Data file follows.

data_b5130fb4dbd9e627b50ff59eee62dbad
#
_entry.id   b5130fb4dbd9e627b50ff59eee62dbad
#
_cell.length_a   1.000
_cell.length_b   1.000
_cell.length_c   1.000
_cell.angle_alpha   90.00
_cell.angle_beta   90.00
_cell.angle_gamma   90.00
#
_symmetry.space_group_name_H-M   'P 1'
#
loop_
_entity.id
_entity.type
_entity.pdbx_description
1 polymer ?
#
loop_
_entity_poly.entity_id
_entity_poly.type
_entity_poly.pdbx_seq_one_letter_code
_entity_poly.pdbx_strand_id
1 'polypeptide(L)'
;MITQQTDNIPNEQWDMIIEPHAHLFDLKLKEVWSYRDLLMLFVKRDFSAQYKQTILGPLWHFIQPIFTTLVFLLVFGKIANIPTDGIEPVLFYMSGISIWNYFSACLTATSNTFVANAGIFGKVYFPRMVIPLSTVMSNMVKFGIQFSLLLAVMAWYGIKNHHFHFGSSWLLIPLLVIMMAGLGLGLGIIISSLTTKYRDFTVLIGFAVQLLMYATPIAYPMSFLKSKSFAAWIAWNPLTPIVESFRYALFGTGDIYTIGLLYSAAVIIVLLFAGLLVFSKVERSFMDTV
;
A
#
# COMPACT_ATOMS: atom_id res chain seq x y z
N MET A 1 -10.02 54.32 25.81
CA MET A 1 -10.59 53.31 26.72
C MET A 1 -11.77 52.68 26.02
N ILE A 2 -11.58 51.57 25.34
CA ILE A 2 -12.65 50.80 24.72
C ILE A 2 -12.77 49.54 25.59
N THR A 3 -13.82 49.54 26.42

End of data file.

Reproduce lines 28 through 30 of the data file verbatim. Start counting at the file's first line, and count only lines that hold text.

A
#
# COMPACT_ATOMS: atom_id res chain seq x y z